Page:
Living and working in Reunion Island as a Language Assistant #1

St. Gilles

This is my island number 3 and counting!!! I am excited to share on the few topics I think are of importance especially if you are looking to move into the Island or just being a tourist 🙂


Ste. Clotilde neighbourhood

I believe looking for accommodation in a new country especially while not physically there is the hardest thing. I thought I was prepared for this especially after Guadeloupe. But nooo, the French are interesting beings. It was such headache for me to have to work with a rental site, Leboncoin, and a few Facebook groups that I was referred to in order to scout for a place. I didn’t even know the addresses of most of these places I was interested in, so you can imagine how difficult it was to even get the owners to answer my emails, actually I only got 1 response out of the zillion inquiries I’d made. 

Lucky for me with some help, I was hosted for a month (big up to that family) as I was still figuring out the island and knowing what’s where. It really helped me a lot since by the time I moved out and settled I knew my way around and I owe some of it to Google Maps ha-ha.

I love my location in St. Clotilde, I’m 3-5minutes walk from all the important things to me;  the church, bus stop, the market, the bank and just 15minutes from my 2 schools.

Ps: save the Leboncoin site, might come in handy in case you decide to make the move. Another advantage is most people renting out their places don’t ask for a deposit. Good luck!!


Let me just start by filling you in on a life saver I came to learn about called Reunipass. If you’re ever in Reunion Island for a long period of time, I’d advise you to apply for this annual bus card that allows you unlimited use of most public transportation. Makes your touring escapades and adventures very easy. Unfortunately I didn’t know about this till after I’d bought my one month pass, but we live and we learn.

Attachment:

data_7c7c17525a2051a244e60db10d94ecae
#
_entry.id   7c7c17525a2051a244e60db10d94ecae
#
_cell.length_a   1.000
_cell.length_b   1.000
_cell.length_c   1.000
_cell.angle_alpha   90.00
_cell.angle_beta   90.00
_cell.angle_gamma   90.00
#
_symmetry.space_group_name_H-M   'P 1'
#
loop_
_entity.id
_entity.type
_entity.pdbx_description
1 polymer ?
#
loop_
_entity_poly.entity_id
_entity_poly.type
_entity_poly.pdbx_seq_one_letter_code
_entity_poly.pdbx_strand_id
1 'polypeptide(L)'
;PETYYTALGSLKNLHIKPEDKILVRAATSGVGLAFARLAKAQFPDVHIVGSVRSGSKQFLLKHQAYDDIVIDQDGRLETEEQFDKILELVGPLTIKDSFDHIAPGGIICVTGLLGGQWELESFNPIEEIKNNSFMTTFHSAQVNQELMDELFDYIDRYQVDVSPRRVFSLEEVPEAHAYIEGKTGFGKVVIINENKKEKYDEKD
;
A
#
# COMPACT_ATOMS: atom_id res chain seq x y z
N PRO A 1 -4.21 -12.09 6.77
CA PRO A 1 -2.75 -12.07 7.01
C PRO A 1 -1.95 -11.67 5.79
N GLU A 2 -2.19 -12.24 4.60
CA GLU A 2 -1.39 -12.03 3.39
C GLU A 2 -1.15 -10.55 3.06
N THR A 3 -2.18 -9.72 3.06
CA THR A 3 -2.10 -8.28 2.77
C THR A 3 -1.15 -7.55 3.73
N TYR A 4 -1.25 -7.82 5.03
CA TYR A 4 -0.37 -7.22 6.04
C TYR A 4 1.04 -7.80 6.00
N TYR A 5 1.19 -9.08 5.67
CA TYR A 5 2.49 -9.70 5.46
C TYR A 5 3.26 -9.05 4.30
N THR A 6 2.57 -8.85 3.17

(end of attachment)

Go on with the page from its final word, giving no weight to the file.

It is effective especially, now with covid and limited cash handling in the bus. Though the island doesn’t have that many cases of corona, wearing of the mask while on board is compulsory.

I really find the bus schedule flexible and very accommodating. The buses are numerous and always on time. I have been told that Reunion Island has one of the most advanced transport system of the French overseas departments. Some people though would prefer to rent/buy a car since most buses stop running at about 7.30pm plus they have quite a relaxed schedule on the weekends and public holidays.

Something I’ve also noticed is that buses and taxis have their own pathway on the main roads; this is a really smart way of avoiding traffic.

St. Denis Centre

A reminder, always make sure you have a valid ticket while on the bus because I’ve noticed there are some operation officers (contrôleurs)who just enter the buses at random just to confirm if the tickets are valid. I don’t know what’s the charge for the offense of lack of a ticket or an invalid one but it’s better to be safe than sorry.


Eglise st. Gabriel – La Montagne

Laicity (laïcité) is also a thing here since Reunion is part of the French government. However, I find more religion diversity here. I see Muslims wearing their hijabs; I’ve also seen more mosques here unlike Guadeloupe.

I have recently started attending mass and even though I don’t understand everything or most of the things I just love the ambiance, singing and the sound of the church bell. If you ever get a chance, attend mass in Église St. Clotilde and thank me later.

I like how the island has a mixture of all the nationalities and ethnicities, Europeans, Africans, Asians you name it, hence the name Reunion – which basically means meeting. I happen to have randomly made a Kenyan friend who was eavesdropping my Swahili conversation with another Kenyan assistant. Isn’t that just amazing!

Being a French overseas department, besides speaking French they speak Creole too.

St. Denis Centre

…continued in the next article

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